Southwest's low cost structure enables the company to offer low prices to its customers. The company minimizes its costs through its use of a single type of aircraft, efficient point to point route structure, highly productive employees, and its hedging of oil prices. For example, Southwest paid an average $2.44 per gallon of fuel in 2008, compared to American Airlines (AMR) average $3.03 per gallon. As a result of its low costs and low-fare position, Southwest has maintained 35 years of consecutive profitability. Although the company had net income of $178 million in 2008 , from 3Q08 to 1Q09, Southwest has reported quarterly losses, including a $91 million loss in 1Q09.  Moreover, because of its low operating expenses, Southwest became the second most profitable domestic carrier in the U.S. in 2007 (Northwest was the most profitable but it was acquired by Delta Air Lines Inc. (DAL) in October 2008), earning $645 million in net income.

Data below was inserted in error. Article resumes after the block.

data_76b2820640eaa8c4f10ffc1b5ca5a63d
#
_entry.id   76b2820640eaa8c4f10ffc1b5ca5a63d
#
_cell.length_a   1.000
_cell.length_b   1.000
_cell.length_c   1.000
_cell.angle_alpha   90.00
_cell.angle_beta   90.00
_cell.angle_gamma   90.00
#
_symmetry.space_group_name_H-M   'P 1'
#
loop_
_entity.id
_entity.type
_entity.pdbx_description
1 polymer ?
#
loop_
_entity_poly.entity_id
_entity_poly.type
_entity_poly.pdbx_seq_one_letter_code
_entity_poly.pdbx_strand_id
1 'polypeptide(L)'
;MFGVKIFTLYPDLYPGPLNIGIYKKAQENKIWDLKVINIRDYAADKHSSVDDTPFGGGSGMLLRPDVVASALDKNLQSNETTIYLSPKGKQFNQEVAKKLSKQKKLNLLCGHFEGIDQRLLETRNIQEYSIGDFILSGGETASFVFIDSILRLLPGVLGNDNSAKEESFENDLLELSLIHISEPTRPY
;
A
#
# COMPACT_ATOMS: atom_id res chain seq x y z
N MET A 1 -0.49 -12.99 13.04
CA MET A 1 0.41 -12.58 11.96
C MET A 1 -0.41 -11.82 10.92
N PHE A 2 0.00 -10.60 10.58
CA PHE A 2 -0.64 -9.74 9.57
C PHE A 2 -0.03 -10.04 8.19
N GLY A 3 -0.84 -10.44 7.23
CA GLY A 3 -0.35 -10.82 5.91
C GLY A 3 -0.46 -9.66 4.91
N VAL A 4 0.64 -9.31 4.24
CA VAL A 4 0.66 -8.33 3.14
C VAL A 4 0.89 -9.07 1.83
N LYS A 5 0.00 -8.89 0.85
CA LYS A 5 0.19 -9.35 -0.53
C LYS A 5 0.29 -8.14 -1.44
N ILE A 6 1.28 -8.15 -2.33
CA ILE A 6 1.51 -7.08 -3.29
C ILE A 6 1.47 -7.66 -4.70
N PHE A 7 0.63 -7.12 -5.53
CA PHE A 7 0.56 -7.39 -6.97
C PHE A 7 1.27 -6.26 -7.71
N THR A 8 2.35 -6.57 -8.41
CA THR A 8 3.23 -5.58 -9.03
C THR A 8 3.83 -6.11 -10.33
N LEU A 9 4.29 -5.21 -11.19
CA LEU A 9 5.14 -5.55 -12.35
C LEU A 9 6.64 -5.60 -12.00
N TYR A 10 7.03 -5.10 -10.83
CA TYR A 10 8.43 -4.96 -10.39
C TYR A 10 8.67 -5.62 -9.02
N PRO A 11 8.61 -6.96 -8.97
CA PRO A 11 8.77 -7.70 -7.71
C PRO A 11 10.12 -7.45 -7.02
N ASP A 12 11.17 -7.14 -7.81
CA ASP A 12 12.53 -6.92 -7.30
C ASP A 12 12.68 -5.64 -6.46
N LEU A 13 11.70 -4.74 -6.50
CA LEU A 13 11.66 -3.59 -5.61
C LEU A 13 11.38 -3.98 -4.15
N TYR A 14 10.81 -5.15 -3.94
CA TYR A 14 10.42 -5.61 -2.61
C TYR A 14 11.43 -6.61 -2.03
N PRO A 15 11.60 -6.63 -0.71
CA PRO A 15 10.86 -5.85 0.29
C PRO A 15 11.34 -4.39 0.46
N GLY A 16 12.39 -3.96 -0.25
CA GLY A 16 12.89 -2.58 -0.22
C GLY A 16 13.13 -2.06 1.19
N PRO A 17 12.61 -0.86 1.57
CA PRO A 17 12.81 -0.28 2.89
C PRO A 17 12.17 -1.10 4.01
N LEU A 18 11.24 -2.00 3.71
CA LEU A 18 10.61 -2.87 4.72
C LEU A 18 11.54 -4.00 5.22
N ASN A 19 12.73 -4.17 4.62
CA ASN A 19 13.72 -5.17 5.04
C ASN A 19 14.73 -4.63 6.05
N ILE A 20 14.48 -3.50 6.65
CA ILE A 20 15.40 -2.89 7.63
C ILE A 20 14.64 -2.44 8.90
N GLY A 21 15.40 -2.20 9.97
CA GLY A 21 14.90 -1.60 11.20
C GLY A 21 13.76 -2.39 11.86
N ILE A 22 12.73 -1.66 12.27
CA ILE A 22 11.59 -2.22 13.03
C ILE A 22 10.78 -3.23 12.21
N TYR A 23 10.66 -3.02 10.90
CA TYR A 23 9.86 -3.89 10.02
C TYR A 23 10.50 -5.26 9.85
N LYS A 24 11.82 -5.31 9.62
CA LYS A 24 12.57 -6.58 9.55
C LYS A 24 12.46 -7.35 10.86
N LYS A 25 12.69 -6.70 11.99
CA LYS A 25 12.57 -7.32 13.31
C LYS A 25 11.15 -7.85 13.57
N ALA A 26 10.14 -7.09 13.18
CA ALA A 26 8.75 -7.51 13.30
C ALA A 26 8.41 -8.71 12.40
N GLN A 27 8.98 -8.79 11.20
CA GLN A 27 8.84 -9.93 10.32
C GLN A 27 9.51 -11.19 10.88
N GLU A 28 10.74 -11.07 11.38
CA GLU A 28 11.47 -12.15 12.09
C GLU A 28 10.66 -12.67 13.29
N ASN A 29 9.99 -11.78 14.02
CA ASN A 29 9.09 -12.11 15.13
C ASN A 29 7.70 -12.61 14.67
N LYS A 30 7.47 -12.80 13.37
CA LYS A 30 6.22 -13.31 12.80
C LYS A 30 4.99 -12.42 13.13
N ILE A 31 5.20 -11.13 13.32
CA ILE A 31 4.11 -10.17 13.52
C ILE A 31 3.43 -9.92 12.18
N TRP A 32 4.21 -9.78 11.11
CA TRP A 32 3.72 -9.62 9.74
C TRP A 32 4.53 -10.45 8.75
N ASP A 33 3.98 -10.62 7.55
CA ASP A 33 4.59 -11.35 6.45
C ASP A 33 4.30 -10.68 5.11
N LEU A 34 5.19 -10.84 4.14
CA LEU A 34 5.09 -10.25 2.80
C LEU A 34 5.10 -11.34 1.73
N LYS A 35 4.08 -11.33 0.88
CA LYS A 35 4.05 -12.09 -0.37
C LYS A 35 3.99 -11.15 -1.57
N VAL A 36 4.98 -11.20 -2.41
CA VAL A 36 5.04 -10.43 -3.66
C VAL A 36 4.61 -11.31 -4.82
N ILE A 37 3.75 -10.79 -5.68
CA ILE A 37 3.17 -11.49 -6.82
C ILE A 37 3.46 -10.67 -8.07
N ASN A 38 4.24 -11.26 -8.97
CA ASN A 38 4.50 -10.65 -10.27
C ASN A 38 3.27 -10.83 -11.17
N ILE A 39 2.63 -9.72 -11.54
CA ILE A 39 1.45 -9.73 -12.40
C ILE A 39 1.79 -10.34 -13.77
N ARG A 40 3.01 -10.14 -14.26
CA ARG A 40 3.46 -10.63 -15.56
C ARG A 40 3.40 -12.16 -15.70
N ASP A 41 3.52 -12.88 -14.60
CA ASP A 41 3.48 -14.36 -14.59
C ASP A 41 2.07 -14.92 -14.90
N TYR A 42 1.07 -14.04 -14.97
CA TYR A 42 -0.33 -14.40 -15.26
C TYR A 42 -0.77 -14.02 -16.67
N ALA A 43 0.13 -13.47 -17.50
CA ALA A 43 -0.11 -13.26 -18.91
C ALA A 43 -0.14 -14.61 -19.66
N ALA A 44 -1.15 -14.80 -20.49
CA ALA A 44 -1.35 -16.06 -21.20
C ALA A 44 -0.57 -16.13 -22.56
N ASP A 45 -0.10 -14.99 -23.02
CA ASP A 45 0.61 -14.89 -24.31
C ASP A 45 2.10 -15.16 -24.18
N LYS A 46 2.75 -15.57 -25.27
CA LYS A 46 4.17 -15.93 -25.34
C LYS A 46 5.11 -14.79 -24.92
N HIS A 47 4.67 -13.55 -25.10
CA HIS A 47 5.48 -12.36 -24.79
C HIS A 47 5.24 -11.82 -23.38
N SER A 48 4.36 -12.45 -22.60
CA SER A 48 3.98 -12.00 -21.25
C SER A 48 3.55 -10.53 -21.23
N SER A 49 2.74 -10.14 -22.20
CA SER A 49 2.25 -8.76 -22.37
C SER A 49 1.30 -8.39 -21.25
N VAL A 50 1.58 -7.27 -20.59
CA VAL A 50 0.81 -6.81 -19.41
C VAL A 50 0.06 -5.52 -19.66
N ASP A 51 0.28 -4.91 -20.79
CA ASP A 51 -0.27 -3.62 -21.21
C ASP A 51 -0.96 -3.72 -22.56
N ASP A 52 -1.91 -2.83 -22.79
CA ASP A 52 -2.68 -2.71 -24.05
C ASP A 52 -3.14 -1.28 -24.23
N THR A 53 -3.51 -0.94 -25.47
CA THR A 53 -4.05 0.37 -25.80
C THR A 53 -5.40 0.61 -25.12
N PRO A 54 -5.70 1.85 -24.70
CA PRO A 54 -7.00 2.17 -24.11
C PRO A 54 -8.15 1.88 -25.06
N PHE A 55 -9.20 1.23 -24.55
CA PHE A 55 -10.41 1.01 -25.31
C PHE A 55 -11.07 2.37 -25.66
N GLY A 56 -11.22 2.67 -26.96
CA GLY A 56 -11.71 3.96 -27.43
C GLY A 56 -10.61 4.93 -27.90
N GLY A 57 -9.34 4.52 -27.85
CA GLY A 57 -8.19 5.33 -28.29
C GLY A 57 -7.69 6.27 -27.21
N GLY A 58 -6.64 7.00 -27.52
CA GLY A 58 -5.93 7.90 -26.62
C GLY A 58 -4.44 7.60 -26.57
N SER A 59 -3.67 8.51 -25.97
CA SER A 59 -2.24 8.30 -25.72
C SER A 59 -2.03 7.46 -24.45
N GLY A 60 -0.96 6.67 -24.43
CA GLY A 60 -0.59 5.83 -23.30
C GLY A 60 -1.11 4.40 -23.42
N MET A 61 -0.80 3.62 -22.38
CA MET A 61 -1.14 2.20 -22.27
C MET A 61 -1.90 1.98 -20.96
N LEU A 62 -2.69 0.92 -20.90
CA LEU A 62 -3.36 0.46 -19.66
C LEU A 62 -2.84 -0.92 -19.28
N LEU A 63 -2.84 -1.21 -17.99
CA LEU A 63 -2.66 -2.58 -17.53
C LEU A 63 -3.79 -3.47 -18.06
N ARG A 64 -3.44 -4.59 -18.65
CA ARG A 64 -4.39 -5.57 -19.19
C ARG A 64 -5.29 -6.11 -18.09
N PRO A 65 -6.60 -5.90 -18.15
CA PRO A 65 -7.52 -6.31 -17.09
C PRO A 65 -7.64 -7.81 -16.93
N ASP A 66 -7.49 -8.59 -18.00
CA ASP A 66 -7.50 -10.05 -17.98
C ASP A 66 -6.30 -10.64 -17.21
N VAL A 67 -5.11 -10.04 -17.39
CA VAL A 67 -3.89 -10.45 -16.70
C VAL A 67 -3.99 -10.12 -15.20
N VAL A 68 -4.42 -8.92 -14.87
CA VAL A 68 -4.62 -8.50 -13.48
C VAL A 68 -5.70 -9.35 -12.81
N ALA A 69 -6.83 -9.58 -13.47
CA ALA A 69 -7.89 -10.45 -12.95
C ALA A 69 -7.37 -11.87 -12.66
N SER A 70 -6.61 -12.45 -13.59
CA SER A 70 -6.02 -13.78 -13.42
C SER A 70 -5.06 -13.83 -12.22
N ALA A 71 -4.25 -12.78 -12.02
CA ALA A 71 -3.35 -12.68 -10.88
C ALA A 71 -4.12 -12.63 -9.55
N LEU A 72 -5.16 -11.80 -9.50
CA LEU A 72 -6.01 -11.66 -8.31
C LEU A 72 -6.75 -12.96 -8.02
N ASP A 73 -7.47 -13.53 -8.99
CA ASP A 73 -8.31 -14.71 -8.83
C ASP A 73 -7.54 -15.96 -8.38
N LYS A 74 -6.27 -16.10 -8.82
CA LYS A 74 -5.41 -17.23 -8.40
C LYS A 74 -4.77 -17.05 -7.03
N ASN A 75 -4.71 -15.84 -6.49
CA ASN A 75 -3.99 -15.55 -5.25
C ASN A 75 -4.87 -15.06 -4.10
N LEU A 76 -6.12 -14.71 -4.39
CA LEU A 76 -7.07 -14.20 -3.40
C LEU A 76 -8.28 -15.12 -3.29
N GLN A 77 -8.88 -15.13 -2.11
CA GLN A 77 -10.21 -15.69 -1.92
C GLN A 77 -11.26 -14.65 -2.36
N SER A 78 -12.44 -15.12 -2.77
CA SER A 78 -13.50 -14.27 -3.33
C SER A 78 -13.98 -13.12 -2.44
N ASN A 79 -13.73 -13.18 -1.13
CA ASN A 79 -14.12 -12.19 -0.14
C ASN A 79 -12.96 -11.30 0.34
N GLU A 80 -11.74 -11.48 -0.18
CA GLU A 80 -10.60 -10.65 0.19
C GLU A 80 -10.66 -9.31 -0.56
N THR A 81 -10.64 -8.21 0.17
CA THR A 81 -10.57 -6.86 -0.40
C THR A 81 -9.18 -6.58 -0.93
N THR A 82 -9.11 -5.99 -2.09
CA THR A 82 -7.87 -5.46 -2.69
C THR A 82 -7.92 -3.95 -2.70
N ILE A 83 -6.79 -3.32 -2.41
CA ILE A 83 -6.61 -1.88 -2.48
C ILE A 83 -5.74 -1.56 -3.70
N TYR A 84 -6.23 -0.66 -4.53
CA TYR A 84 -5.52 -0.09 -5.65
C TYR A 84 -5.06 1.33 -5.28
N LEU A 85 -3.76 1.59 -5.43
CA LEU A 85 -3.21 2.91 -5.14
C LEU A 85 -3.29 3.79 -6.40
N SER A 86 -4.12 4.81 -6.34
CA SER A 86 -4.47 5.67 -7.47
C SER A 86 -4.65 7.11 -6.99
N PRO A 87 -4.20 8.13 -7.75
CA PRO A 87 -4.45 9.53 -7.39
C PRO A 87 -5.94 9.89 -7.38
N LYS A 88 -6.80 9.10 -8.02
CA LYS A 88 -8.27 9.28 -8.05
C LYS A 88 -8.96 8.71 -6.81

2008 marked 36 years of consecutive profitability for Southwest, the longest streak in the airline industry. Southwest's low fares have helped the company grow by more than 66% since 2003, increasing its fleet by 149 aircraft during the period. Additionally, the company's annual passengers carried has increased by more than 36% between 2003 and 2008, as the company expanded its fleet and its flight destinations. However, in 1Q09, Southwest reported net operating losses of $50 million, ending a 71 quarter streak of operating profit. Also, in 1Q09, the company had a net loss of $91 million.